Djamilatou (on the right) and Fatoumata Sylla, the coordinator of the WFP-supported Dream Center clinic in Conakry. For more than three years, the two women have seen each other every week. WFP food rations have been an important part of the support Djamilatou has received. (Copyright: WFP/Katharina Dirr)
While she was pregnant with her first child, Djamilatou was told she was HIV positive. It was a huge shock and it left her reeling. But a friend advised her to go to a WFP-supported clinic and, as a result of following that advice, she now has two healthy children and is preparing for a return to the world of work.
CONAKRY – Djamilatou lives in the suburbs of Conakry, the capital of Guinea. Every week, the 34-year-old mother comes to the Dream Center -- a walk-in clinic that supports HIV patients with treatment, advice and, thanks to WFP, with nutritious food. When the woman starts to tell her story, she seems very shy, but as soon as she starts talking about her two healthy children, you can see how much energy and hope she has.
It was during her first pregnancy that Djamilatou discovered she was HIV positive. "I went to the hospital, because I always felt sick," she says. After some tests, the doctor gave her the news. “At first, I really couldn’t believe it. It was a huge shock. I had never ever considered that HIV could affect me.”
A friend advised Djamilatou to go to the Dream Center and she says that this advice changed her life. "Before I came here, I had lost a lot of weight and strength. I would have never had the money to buy all the medicine for the treatment.” But the most important thing for her was the support and advice she received to help her through her complicated pregnancy and the birth of her child by caesarian. “I am very thankful that both of my children are healthy. My son Alpha is 3 years old and my little daughter Mariama just turned 5 months. At the center, I also receive nutrition education to make sure that she grows up healthy and strong.”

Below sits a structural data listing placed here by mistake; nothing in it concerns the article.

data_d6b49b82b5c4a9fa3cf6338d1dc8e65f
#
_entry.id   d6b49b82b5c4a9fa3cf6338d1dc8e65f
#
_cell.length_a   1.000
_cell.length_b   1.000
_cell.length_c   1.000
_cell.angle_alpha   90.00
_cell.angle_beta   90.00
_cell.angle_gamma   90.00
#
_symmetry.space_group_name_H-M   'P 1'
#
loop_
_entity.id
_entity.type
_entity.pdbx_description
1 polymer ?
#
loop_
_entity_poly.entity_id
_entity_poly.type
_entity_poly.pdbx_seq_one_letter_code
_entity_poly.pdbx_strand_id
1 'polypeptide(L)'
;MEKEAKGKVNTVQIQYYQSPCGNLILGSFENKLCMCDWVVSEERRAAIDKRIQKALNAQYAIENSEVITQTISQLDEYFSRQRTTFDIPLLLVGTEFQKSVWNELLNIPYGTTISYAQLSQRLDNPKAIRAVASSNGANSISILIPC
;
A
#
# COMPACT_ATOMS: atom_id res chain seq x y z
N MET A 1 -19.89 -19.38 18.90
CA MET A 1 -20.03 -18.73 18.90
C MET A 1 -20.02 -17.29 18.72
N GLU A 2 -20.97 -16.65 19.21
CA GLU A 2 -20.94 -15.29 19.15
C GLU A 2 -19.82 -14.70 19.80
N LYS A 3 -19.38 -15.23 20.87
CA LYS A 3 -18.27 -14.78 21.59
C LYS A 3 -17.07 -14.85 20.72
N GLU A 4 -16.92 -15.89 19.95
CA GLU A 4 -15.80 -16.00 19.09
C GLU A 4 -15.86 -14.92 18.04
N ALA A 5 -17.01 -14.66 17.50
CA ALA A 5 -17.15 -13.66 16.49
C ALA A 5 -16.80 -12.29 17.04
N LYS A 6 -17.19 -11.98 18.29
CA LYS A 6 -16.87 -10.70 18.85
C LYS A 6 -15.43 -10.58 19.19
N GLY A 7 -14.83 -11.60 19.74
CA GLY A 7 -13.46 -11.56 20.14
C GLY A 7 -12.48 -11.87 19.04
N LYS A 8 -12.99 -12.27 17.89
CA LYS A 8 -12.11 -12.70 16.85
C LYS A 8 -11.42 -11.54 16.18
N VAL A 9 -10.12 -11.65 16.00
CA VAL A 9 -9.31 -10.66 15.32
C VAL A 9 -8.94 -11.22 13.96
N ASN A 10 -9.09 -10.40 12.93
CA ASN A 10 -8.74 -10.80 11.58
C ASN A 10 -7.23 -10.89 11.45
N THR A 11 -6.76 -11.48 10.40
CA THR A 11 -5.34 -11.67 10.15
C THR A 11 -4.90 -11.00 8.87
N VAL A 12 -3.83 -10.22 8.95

Return to work
Since Djamilatou has been coming to the center for two years, her nutritional status is stable, as is her health. “For the moment I need some time to recover from the birth of Mariama, but as soon as the wound of the caesarian is healed I want to start working again to support my family.” For her the Dream Center is not only a place where she receives treatment and nutrition, it is a place that gives her hope. “There are other centers closer to my place, but I want to come here. Here I feel good.”
Fatoumata Sylla, coordinator of the center, says: “The social side of the weekly food rations is really important: for some patients they are one of main reasons for coming regularly to the center. This gives us the chance to build a stable relationship with our patients.” In addition, the nutrition support provided by WFP has a special impact on the progress of the treatment.
“The nutritional needs of people living with HIV are higher because of their weakened immune system,” explains Fatoumata. “We can improve the effectiveness of our treatment when we supply the patients not only with medication, but also with nutritious food.
Like Djamilatou, over 650 other patients living with HIV receive treatment at the Dream Center, every month. WFP provides them with Supercereal + sugar (CSB+), a specialized micronutrient vitamin and mineral mix that helps HIV patients to improve their nutritional status in a short period. The amount of the CSB+ rations depends on the body mass index (BMI) of each patient. In addition, WFP also supports family members of HIV patients. Because they are especially food insecure, they receive rations of rice and oil fortified with vitamin A and D.
Proper nutrition helps protect the lives and livelihoods of people living with HIV. Learn more at wfp.org/hiv-aids